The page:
Getting the Best Return on Assets with Process Manufacturing and Enterprise Asset Management


Monitoring and managing operations, as well as energy consumption is a key component of enterprise asset management (EAM) systems. However, rising energy costs and pricey new equipment make it a challenge for manufacturer to get the best return on their investment. Here we explore how to get the best ROI with process manufacturing enterprise asset management.

Companies in equipment-intensive industries like chemicals, pharmaceuticals, and life sciences anticipate rising revenues powered by a strong manufacturing sector as well as extensive growth in the healthcare industry.

Global chemical output has risen over the past two years  and with it, so has the potential for growing revenues. While revenue growth is great for organizations, in order to sustain this growth and gain a return on assets the profit needs to be managed well. Some of the challenges facing equipment-intensive industries are high costs and straining regulations and penalties.

The first challenge, and possibly most troubling to the organization's daily operations, is the high variability in energy costs that comes hand-in-hand with the chemical production process. Energy use often makes up a huge share of a processing plant's cost of operation; however, energy is a completely manageable variable cost of production. Even the slightest movement in energy can dramatically impact profitability. Yet another problem is the rising cost of equipment and how to get the best return on those assets. Monitoring and managing operations, as well as energy consumption is a key component of enterprise asset management (EAM) systems.

Chemical-centric processes that involve potentially dangerous substances are subject to strict processing and product regulations, which also pose great challenges to businesses. These regulations differ just enough from country to country that filing documents becomes extremely difficult and time-consuming. Regulations complicate things, but can come with hefty penalties if not complied with.

Comprehensive asset management allows process industry executives to improve facility and asset management ability.  Industry executives need a comprehensive approach that allows equal focus on all aspects of the business. Executives also need an array of equipment indicators along with the ability to manage equipment in real time. The arrival of the Internet of Things (IoT) has made it possible for computers and other equipment to communicate without human interaction – thus creating a manufacturing environment that can continuously report activity and, in some cases, update itself.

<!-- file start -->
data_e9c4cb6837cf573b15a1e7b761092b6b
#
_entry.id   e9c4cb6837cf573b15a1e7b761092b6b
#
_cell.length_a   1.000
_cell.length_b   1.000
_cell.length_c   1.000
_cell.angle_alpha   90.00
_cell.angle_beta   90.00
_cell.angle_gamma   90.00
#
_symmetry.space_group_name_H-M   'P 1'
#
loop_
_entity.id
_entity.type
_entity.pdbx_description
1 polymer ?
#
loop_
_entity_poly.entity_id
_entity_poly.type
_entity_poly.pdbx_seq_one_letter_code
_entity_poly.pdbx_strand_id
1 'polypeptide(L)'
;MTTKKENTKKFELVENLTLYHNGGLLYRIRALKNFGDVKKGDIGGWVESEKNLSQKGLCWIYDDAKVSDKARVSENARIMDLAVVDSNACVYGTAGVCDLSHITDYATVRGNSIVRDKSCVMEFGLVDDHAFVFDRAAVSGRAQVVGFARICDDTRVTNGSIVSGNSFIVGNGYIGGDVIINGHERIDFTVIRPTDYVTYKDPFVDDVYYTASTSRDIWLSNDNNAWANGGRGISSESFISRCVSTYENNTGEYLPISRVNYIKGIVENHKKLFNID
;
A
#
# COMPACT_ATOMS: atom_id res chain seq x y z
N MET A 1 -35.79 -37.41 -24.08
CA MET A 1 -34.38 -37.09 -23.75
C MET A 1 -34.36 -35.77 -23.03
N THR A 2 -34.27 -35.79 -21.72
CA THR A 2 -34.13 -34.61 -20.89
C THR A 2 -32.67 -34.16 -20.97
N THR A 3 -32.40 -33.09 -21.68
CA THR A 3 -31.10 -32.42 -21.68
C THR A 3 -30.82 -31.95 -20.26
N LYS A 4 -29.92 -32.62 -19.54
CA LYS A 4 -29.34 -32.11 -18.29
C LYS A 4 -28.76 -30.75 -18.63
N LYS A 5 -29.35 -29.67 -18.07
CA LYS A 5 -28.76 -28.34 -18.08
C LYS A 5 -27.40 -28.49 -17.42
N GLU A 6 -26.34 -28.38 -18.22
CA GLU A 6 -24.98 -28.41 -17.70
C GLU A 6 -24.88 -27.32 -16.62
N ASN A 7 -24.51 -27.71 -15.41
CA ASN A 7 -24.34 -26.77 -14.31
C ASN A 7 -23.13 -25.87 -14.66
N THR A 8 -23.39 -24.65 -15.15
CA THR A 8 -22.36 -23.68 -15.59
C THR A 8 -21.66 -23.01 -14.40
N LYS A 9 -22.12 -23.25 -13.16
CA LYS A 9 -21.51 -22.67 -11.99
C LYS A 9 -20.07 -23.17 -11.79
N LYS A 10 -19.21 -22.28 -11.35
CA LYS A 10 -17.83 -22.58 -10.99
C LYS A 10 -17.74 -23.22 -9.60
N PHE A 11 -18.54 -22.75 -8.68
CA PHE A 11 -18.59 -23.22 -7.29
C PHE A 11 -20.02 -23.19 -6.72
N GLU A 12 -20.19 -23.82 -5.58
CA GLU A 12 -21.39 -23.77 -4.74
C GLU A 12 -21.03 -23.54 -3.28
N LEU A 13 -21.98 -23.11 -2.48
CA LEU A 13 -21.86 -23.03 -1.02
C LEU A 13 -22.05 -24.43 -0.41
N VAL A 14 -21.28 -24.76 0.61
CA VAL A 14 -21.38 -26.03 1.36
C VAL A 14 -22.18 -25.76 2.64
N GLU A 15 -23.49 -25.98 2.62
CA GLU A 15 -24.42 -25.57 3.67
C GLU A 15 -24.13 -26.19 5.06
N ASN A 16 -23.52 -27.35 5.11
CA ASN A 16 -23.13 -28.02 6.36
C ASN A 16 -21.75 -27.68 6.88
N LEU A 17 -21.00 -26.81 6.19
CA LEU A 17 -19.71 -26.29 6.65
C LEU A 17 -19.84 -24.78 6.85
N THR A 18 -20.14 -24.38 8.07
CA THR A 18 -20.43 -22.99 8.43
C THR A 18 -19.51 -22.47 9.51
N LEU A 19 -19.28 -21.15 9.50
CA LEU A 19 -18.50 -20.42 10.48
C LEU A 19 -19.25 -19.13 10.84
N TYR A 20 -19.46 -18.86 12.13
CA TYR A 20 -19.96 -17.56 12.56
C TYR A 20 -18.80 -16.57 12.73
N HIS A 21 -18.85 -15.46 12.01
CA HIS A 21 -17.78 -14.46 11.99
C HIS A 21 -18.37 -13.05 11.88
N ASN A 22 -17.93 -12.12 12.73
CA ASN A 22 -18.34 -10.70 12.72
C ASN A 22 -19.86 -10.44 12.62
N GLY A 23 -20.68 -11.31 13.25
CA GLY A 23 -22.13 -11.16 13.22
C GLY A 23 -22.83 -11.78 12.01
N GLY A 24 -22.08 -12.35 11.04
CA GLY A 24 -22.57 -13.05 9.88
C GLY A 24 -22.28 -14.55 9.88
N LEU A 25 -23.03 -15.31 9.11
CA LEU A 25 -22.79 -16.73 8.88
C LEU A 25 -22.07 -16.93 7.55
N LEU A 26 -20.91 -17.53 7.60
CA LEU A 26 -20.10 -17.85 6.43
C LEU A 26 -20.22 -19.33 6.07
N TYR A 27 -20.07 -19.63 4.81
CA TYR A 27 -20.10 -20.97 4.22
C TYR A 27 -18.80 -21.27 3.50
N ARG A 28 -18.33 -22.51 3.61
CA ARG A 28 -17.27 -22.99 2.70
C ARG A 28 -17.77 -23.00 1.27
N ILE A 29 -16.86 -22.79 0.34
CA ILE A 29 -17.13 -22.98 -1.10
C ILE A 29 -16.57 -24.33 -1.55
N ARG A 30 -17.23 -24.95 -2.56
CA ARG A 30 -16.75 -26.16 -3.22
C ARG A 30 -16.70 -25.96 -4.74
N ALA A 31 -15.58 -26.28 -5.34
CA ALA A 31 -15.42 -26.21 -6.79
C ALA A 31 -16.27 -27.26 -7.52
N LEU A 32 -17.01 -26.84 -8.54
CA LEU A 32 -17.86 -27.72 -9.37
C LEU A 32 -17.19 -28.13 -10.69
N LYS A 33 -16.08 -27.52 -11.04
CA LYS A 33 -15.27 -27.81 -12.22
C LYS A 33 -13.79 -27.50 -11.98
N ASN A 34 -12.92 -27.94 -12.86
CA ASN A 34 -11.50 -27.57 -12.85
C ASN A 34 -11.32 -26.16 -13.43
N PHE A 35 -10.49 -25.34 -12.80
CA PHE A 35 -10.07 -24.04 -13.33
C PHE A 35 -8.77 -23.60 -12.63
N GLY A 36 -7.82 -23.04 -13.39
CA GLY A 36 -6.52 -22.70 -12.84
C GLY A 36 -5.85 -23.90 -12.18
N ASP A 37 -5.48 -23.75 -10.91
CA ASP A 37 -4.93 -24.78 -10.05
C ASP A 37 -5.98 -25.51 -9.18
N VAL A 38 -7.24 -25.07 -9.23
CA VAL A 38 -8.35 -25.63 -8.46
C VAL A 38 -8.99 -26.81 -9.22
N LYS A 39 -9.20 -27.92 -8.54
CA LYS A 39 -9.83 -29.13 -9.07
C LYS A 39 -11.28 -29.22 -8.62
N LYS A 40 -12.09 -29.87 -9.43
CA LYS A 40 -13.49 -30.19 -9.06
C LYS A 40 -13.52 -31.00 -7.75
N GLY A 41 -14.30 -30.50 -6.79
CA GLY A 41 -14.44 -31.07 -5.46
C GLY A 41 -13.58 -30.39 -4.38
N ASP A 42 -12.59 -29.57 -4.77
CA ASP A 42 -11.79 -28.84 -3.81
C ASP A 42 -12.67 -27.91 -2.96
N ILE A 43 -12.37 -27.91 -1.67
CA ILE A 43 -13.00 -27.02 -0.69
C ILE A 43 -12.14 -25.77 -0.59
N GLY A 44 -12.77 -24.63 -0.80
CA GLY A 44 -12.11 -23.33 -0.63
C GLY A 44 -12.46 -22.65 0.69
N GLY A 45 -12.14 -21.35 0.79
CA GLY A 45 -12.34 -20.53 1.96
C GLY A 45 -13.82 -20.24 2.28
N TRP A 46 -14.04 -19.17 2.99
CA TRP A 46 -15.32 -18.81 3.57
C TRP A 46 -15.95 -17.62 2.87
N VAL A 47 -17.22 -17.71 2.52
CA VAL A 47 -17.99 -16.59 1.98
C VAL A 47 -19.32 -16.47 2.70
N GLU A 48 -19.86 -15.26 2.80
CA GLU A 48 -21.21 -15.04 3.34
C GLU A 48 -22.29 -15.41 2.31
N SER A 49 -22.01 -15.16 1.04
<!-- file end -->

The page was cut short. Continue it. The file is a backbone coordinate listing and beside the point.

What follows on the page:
As changes such as these occur within the industry, managers and operators are able to immediately react to issues that arise. Problems with quality of products, energy usage, environmental and safety thresholds and the wear and tear on equipment can be quickly resolved, therefore saving money and preventing further issues from developing.

With accessible information and a quality EAM system capable of delivering real-time updates, executives are able to oversee assets within the facility, including energy consumption and have better quality control through available data that can save the facility money. EAM systems allow plant leadership to stay ahead of poor scheduling, equipment energy waste and identify environmental impacts as they occur.

A quality EAM system also allows executives to manage and correct the process and product performances for out-of-specification products that stem from lack of visibility and equipment, operations and maintenance problems. These problems reduce assets and labor productivity as products get scrapped and reworked.

EAM systems can also help leaders when making important capital expenditure (capex) decisions. With improved visibility into equipment and predictive maintenance in EAM systems, making these large, complex decisions becomes easier. EAM systems, data and improved visibility enable long-term, strategic decisions to be made by executives and help to accurately establish a capex budget.

Planning for sustained profitability begins at the top, as it is leaders who put the initial organizational plan into motion. When leaders are developing a plan for their organization's asset management, there are four main components to consider:

  1. Developing a vision for EAM involves investing in the best practices, skills, resources and business systems to monitor and manage assets. It is much more than just investing in machine maintenance – it's investing in the future profitability of the organization.
  2. Goals and objectives should be set that translate the EAM system's practicality into something tangible for the organization to strive towards. Some common performance indicators include energy costs per volume of output, energy productivity, labor productivity, safety incidents per hour worked and product deliveries.
  3. Best practices and processes should be developed for the organization. These help engage employees operating and maintaining the assets. After all, the employees are the closest to the work and have the most experience with day-to-day operations, skills, systems and solutions for improvement.
  4. Technology should be updated as new practices and processes are implemented. New technologies can automate repetitive tasks as well as provide insights into decision-making and monitoring of daily operations.


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